By Elizabeth De Wolfe, via WikiEd
Dr. Elizabeth De Wolfe is a Professor of History at the University of New England. Her “Introduction to Women’s and Gender Studies” course assigned students to expand women-focused content on Wikipedia.
Reading about the masculine skew of Wikipedia really struck a chord with me. My students, I realized, could connect classroom knowledge to real-world action by writing women-centered Wikipedia entries….
Make no mistake: researching and writing a Wikipedia entry was as rigorous as the typical term paper. Students wrote formal topic proposals and submitted bibliographies. They conducted research with scholarly and authoritative sources. Students wrote multiple drafts and received feedback from peers and their professor….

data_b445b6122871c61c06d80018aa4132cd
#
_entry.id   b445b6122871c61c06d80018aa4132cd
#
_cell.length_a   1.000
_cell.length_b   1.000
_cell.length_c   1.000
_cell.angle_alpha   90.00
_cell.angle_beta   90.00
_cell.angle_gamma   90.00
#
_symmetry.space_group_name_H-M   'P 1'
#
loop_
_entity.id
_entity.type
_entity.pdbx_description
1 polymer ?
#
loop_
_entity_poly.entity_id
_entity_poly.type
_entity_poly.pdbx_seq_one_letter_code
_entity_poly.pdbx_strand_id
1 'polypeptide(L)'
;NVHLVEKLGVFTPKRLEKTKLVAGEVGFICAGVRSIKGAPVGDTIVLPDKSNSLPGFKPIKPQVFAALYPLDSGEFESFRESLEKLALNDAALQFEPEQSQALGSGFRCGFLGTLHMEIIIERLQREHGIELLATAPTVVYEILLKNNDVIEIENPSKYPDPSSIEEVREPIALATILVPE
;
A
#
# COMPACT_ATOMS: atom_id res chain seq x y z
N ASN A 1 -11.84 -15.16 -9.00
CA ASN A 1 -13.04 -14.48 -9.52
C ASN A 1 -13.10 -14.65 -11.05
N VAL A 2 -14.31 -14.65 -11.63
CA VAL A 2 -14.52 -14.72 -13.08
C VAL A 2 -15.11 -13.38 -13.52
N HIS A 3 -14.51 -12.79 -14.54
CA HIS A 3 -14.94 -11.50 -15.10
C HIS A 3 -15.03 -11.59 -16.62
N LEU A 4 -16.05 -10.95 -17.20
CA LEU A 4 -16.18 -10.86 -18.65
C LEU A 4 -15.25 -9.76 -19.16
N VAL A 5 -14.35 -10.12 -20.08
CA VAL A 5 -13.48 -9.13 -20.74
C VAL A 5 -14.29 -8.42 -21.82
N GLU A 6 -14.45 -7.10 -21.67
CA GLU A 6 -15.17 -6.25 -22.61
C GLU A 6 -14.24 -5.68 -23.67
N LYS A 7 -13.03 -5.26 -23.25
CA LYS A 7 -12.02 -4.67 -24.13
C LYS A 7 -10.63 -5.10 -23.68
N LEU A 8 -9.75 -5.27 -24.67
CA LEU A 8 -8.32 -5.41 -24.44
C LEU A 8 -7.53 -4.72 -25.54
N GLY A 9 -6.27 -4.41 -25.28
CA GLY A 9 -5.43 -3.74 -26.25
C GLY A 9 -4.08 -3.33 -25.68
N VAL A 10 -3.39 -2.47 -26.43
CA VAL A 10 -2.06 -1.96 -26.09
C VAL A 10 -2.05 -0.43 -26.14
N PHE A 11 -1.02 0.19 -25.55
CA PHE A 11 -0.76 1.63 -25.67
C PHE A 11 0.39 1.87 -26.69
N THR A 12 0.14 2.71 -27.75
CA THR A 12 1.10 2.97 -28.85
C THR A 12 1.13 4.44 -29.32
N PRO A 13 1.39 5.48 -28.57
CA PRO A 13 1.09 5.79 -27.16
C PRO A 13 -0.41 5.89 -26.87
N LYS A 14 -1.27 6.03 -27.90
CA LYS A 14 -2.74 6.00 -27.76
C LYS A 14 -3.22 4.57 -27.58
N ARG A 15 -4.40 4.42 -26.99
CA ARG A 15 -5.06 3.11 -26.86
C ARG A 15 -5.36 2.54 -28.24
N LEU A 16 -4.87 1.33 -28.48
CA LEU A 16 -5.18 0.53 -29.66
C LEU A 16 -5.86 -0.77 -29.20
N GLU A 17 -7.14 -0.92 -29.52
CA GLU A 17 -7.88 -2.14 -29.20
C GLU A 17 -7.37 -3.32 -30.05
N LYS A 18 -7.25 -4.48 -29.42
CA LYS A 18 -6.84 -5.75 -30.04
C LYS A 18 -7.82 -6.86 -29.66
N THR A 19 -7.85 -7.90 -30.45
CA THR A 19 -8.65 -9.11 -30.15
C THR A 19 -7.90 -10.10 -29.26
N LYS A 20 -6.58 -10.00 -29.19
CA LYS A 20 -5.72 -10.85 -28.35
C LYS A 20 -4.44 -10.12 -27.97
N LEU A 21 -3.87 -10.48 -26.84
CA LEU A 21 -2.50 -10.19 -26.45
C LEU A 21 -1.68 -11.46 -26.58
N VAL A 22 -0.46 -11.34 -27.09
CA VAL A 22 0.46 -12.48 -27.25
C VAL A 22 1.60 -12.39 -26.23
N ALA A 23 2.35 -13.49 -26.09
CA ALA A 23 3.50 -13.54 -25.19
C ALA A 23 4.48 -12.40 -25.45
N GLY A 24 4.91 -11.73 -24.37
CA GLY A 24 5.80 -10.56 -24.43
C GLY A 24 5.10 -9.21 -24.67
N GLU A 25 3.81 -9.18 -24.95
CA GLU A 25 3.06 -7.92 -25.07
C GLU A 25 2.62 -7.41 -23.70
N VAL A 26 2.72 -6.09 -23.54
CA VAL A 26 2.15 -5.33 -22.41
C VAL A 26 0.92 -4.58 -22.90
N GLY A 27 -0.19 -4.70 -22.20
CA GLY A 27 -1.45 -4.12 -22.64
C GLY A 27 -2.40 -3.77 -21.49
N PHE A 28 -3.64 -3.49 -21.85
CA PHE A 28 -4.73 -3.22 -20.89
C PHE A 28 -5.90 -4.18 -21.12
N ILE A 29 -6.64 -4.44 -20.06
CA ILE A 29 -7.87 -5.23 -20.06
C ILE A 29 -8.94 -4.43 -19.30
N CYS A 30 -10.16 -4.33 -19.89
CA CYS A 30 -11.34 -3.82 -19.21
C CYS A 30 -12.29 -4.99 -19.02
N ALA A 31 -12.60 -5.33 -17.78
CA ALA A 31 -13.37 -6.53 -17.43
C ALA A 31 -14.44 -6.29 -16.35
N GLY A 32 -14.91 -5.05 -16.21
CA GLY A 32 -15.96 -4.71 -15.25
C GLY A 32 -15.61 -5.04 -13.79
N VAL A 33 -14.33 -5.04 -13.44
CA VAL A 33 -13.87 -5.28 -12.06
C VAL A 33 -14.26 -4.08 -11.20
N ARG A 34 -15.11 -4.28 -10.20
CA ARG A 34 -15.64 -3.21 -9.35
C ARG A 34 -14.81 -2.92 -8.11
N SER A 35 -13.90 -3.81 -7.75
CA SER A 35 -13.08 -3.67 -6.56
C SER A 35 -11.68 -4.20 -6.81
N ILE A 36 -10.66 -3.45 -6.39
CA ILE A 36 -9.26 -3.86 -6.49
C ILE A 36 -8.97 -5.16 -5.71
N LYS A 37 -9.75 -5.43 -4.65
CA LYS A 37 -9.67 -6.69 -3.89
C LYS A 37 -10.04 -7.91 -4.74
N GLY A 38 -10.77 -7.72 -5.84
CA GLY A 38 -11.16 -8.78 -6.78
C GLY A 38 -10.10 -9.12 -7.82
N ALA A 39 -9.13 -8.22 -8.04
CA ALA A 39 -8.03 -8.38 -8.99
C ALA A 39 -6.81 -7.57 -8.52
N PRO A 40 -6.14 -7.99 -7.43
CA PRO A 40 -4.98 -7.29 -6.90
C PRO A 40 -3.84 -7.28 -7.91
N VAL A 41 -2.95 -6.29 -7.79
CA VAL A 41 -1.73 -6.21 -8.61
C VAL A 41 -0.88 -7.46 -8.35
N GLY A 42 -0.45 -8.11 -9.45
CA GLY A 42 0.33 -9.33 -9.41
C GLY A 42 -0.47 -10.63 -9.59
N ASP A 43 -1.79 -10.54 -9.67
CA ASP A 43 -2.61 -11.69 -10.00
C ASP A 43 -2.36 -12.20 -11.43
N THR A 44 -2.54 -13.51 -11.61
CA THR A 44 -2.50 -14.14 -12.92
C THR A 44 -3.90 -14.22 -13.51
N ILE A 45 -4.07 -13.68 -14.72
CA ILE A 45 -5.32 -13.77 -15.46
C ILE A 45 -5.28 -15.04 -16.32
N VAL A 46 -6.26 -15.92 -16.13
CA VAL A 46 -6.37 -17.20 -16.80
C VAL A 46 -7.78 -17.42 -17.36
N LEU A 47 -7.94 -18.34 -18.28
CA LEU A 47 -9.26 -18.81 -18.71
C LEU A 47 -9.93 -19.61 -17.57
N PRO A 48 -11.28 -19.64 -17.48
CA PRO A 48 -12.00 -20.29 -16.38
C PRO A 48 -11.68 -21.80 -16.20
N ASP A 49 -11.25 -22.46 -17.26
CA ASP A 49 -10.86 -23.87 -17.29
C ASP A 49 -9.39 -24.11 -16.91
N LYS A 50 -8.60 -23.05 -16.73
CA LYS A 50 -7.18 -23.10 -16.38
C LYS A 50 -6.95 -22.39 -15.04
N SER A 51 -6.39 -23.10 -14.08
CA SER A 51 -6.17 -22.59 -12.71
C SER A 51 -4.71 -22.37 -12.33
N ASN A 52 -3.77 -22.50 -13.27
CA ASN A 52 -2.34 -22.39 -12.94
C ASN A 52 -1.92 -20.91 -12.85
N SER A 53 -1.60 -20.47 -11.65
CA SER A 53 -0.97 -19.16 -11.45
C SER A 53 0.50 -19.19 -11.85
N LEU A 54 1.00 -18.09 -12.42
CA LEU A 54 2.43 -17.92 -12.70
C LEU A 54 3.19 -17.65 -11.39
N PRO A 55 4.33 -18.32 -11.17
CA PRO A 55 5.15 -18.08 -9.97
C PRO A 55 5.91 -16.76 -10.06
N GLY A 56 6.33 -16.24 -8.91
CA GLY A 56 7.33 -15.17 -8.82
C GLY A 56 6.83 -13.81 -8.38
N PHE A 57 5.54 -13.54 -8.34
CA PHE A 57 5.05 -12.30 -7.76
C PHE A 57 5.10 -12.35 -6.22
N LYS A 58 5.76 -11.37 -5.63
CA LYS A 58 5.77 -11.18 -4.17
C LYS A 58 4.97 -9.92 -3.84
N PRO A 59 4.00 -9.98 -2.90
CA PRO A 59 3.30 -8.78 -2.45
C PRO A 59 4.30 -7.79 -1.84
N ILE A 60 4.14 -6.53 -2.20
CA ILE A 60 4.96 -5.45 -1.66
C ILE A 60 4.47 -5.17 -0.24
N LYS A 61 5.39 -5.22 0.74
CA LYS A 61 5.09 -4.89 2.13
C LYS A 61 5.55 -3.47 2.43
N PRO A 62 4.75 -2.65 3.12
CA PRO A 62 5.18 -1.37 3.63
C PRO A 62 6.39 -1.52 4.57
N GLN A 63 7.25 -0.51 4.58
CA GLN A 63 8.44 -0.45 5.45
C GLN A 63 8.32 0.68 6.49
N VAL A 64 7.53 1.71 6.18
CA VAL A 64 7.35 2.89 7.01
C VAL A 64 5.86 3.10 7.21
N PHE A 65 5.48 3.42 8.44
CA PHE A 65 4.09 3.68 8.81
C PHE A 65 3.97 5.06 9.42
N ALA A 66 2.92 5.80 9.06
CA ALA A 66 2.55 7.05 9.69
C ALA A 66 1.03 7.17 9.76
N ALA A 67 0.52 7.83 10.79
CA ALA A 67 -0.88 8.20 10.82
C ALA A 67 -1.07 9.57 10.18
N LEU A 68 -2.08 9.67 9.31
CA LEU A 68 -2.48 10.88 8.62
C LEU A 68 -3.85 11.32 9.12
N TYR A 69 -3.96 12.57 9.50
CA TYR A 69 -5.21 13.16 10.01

What I had not realized was the tremendous personal impact this project would have on my students’ sense of self. In addition to discovering for themselves the gendered nature of information, students came to understand — and use — their voices to enact change….
While I have, on occasion, seen students transformed by individual research projects, the collective sense of power and passion in this classroom was like nothing I’ve experienced before. Students came to see the world and themselves in a new way, were moved to share their knowledge publicly, grew to be confident in themselves, and felt empowered to use their voices to raise awareness and affect change.